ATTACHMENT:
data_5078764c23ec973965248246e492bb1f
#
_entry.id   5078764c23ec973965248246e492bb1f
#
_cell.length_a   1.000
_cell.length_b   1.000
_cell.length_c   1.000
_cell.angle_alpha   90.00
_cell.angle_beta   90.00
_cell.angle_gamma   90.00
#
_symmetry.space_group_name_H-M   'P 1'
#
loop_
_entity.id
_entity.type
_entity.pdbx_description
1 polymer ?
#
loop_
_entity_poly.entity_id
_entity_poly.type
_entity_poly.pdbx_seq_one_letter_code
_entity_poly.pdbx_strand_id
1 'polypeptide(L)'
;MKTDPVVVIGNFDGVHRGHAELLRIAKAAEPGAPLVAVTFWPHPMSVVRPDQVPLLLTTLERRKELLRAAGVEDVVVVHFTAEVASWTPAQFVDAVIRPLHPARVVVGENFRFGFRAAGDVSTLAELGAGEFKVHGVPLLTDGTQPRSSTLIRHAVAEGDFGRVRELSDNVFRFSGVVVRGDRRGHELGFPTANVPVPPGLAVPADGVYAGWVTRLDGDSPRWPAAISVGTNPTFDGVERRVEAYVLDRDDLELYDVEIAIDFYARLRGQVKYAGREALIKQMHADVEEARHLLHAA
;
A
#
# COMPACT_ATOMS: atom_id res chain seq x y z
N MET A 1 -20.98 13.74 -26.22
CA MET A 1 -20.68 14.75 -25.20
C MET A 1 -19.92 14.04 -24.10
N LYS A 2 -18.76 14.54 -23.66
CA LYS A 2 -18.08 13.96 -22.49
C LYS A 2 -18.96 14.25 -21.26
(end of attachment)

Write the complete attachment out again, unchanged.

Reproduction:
data_5078764c23ec973965248246e492bb1f
#
_entry.id   5078764c23ec973965248246e492bb1f
#
_cell.length_a   1.000
_cell.length_b   1.000
_cell.length_c   1.000
_cell.angle_alpha   90.00
_cell.angle_beta   90.00
_cell.angle_gamma   90.00
#
_symmetry.space_group_name_H-M   'P 1'
#
loop_
_entity.id
_entity.type
_entity.pdbx_description
1 polymer ?
#
loop_
_entity_poly.entity_id
_entity_poly.type
_entity_poly.pdbx_seq_one_letter_code
_entity_poly.pdbx_strand_id
1 'polypeptide(L)'
;MKTDPVVVIGNFDGVHRGHAELLRIAKAAEPGAPLVAVTFWPHPMSVVRPDQVPLLLTTLERRKELLRAAGVEDVVVVHFTAEVASWTPAQFVDAVIRPLHPARVVVGENFRFGFRAAGDVSTLAELGAGEFKVHGVPLLTDGTQPRSSTLIRHAVAEGDFGRVRELSDNVFRFSGVVVRGDRRGHELGFPTANVPVPPGLAVPADGVYAGWVTRLDGDSPRWPAAISVGTNPTFDGVERRVEAYVLDRDDLELYDVEIAIDFYARLRGQVKYAGREALIKQMHADVEEARHLLHAA
;
A
#
# COMPACT_ATOMS: atom_id res chain seq x y z
N MET A 1 -20.98 13.74 -26.22
CA MET A 1 -20.68 14.75 -25.20
C MET A 1 -19.92 14.04 -24.10
N LYS A 2 -18.76 14.54 -23.66
CA LYS A 2 -18.08 13.96 -22.49
C LYS A 2 -18.96 14.25 -21.26